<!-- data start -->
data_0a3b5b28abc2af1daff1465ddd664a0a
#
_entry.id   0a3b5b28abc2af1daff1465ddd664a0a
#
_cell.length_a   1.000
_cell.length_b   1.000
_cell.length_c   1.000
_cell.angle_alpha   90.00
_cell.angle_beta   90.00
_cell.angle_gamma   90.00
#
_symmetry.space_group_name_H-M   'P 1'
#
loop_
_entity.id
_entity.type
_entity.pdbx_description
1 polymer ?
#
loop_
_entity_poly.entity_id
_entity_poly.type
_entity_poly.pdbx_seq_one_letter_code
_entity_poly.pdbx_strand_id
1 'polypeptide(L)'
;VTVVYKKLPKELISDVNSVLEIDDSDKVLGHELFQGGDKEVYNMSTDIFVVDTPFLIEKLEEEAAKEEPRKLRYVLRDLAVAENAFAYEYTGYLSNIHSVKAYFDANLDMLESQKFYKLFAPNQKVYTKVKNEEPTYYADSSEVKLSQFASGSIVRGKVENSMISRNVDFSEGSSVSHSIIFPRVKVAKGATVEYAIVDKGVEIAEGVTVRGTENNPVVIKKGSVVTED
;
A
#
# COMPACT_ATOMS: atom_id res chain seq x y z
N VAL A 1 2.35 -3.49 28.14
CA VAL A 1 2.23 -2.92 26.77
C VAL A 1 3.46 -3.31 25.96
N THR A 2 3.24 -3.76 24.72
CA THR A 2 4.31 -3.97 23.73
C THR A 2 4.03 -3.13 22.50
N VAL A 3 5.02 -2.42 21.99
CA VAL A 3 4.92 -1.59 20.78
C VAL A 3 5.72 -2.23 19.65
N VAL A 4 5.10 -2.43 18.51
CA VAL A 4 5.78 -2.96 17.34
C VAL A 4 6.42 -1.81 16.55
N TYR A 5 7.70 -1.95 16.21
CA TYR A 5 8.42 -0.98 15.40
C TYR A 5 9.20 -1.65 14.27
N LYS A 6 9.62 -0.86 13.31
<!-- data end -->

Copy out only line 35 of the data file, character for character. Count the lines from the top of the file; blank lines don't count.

CA THR A 2 4.31 -3.97 23.73